Joe was one of the founders of the Damn Crappy Shooters that shot here at Boxhorn's as often as he could. Joe was probably the namer of the group; but that is the stuff of legend. If he was in the state of Wisconsin, he was out with the Krieghoff to show us all what he could do. He would take vacation for the state and national shoot each year—it was the only type of vacation he wouldn't let be pre-empted.

Now, we all know I can't shoot trap to save my life, but this has made me a fairly attentive fan of those that can. I have noticed with most people that take up trap there are two phases in trap shooting. You start by being excited every time you hit one. As your skills grow, though, you enter a new phase and in this phase, you grow disappointed with each one you miss. The goal, of course, at that phase is not to miss. Joe would be frustrated with each miss, no doubt, and some of the language he would use when missing would make the next bird think twice about crossing him.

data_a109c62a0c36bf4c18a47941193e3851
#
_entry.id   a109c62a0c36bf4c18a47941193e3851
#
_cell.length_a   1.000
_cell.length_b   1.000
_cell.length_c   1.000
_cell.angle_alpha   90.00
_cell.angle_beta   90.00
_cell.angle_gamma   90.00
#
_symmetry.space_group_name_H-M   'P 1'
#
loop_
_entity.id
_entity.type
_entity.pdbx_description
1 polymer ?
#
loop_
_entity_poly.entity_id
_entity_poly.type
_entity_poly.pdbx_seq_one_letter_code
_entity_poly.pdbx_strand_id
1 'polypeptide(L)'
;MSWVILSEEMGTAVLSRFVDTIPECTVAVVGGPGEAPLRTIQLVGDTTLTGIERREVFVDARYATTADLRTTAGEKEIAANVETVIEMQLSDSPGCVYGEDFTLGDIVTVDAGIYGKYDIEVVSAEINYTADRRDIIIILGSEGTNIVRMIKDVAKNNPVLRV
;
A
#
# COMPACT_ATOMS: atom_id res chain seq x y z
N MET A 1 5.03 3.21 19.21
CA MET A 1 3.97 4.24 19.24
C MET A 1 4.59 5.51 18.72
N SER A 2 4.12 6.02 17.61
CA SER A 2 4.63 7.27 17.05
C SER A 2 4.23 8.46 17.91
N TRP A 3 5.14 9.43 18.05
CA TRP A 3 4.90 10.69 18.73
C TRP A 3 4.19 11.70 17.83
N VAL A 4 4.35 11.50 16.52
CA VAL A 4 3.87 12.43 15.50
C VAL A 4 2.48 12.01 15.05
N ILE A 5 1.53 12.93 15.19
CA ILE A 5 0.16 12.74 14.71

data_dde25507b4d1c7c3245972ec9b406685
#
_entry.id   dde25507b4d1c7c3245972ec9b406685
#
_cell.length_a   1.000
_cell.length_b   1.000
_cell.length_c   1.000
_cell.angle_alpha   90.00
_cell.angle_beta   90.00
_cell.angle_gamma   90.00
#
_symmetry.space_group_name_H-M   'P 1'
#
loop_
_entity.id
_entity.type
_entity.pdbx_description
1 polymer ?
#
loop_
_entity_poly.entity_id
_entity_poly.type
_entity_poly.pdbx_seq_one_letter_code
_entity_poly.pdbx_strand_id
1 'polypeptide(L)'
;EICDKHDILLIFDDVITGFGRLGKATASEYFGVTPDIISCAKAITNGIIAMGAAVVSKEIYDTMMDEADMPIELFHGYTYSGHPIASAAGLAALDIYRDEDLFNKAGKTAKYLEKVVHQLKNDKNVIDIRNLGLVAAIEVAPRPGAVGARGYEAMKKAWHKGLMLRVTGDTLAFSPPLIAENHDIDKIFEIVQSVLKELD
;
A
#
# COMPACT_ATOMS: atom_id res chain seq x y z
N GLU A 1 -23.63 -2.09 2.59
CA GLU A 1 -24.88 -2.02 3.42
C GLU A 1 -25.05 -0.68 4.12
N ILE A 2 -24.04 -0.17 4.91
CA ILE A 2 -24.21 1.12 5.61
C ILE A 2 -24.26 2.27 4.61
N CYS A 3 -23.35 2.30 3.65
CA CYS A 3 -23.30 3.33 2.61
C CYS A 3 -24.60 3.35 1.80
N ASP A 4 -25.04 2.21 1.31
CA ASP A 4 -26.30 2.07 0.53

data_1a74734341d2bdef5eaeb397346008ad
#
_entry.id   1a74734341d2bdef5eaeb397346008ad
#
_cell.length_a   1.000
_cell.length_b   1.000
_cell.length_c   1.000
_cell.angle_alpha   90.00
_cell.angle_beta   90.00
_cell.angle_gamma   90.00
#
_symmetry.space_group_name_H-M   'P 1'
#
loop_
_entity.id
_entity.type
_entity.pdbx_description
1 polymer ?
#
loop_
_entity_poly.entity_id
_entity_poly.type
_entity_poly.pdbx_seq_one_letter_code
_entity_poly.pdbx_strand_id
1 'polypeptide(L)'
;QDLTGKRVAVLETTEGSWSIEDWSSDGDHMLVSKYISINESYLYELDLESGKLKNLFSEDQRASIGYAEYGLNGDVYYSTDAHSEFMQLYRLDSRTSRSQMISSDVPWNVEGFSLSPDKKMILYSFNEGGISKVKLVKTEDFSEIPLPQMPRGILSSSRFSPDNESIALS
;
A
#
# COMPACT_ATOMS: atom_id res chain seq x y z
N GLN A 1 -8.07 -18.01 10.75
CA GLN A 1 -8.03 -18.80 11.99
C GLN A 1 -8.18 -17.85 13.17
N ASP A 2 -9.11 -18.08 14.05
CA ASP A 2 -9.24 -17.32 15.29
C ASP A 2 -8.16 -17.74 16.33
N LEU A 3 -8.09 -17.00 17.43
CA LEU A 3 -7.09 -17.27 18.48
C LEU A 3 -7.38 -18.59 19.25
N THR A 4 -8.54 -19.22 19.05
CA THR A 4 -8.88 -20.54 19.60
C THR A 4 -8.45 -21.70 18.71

My point is, Joe would take great pride in helping his friends go from the thrill of each hit to the disappointment of each miss. Now, we all find ourselves with a great disappointment—as we all miss Joe Bittner. His open mouth smile. His full body laugh. And his huge heart. We'll miss that most of all.

The video above is when 12 shooters, including Joe's brother, Frank, the DCS shooters, and friends of Joe. They each shot 3 rounds as a tribute to their friend, Joe Bittner.

Good bye Joe. You will be missed.

1 comment:

Katie said...

Joe is looking down from the heavens where I'm sure he has already organized a trap shooting league. I'm know, his scores will only improve. He has devine intervention. We will truly miss Joe's huggs and laughs. From across any bar, Joe would yell,"Ach, da ist die Frau Schneiker!" We love & miss you Joe!